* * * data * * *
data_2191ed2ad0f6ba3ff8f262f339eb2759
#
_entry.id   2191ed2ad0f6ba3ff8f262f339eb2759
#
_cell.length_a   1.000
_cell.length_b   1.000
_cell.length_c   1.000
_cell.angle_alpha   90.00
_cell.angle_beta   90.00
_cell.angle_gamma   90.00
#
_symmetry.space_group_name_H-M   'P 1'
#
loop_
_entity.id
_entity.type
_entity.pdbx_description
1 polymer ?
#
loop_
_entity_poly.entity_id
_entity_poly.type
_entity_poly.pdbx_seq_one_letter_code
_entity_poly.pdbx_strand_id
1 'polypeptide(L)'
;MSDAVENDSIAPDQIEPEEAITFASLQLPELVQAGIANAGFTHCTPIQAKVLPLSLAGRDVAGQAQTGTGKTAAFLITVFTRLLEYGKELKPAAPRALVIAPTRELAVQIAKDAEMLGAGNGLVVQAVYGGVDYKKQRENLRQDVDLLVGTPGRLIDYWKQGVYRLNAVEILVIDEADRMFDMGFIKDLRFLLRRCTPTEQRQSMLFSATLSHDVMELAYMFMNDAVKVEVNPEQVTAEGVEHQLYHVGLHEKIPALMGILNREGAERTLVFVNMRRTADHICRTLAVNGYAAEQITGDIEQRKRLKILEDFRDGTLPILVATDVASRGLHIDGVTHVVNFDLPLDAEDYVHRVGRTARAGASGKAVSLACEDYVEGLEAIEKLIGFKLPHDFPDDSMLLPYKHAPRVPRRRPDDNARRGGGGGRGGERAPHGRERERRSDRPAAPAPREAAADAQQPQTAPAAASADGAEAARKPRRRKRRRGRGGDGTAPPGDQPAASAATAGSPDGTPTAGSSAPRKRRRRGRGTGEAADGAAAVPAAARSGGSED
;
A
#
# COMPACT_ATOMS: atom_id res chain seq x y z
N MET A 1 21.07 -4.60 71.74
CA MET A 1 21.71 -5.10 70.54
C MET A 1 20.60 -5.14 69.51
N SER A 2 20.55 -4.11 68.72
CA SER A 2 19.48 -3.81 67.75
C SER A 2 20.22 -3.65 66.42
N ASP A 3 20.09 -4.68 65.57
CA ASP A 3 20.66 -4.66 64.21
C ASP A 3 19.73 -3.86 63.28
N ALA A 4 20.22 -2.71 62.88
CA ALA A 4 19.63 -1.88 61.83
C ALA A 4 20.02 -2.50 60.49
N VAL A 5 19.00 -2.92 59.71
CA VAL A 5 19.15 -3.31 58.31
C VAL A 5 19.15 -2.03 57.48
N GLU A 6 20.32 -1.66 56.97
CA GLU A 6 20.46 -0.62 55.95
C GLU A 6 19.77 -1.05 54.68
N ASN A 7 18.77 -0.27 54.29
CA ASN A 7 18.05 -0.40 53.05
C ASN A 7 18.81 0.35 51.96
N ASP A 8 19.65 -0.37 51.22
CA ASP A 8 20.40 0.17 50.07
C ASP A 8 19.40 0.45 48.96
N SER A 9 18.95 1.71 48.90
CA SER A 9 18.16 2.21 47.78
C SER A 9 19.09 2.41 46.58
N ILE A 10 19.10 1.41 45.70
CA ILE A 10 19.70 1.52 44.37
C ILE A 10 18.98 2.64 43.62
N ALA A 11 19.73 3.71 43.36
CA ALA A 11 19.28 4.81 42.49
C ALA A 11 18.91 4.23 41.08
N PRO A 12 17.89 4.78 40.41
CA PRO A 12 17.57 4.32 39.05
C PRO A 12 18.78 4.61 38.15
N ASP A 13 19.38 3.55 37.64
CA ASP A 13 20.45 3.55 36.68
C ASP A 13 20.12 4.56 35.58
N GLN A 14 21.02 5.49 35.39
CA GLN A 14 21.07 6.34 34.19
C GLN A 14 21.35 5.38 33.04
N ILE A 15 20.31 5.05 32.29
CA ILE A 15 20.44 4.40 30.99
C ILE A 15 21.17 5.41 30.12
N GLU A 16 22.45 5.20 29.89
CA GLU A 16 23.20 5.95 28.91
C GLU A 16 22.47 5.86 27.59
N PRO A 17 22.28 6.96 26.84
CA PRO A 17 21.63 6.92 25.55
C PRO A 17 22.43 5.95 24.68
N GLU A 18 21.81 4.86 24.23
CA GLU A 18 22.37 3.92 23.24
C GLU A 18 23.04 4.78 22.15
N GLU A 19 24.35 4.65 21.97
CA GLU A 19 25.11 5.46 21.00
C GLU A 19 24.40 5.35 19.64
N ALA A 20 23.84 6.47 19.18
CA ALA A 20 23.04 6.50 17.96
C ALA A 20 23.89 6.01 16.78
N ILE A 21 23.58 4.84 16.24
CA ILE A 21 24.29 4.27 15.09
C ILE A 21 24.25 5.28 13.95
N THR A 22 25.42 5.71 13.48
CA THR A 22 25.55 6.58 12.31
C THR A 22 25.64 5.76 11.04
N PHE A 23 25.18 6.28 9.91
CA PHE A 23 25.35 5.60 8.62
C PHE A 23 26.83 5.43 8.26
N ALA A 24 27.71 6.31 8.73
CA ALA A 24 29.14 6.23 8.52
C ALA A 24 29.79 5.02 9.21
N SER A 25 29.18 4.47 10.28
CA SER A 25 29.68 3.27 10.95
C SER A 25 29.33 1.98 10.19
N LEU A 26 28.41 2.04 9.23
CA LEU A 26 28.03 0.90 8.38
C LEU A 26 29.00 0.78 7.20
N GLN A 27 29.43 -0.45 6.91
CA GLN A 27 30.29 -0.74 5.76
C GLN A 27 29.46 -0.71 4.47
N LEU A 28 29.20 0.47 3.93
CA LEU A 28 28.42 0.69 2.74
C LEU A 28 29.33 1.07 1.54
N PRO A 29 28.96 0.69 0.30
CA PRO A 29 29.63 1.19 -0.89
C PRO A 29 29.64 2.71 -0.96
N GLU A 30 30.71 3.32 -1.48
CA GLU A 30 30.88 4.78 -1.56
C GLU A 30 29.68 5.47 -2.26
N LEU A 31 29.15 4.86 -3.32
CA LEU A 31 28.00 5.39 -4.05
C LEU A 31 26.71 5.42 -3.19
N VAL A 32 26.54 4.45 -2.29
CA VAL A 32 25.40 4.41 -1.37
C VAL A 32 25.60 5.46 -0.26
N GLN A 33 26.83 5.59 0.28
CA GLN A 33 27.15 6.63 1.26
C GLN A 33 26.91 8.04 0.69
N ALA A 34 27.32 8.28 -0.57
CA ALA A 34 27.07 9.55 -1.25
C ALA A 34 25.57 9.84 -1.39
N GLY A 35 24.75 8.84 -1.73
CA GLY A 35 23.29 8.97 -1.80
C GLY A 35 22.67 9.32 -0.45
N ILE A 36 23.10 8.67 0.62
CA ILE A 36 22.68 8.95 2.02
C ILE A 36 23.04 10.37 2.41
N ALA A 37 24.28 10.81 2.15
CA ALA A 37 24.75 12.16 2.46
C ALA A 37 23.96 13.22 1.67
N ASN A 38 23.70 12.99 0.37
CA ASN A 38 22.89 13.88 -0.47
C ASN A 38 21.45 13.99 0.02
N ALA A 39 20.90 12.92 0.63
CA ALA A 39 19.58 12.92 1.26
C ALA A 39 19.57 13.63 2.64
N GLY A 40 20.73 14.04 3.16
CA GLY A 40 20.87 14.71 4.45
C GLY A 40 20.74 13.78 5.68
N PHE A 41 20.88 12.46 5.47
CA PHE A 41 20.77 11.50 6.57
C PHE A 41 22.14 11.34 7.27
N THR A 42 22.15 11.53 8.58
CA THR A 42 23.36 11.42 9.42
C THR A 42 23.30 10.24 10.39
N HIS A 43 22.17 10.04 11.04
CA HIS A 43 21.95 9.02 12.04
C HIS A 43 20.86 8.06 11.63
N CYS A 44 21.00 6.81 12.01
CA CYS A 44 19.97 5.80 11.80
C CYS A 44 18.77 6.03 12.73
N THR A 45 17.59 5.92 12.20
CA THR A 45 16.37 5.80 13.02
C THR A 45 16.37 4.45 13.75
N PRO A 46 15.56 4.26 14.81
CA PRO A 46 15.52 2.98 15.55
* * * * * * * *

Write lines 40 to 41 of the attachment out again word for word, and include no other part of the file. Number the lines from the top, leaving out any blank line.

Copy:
N ALA A 4 20.22 -2.71 62.88
CA ALA A 4 19.63 -1.88 61.83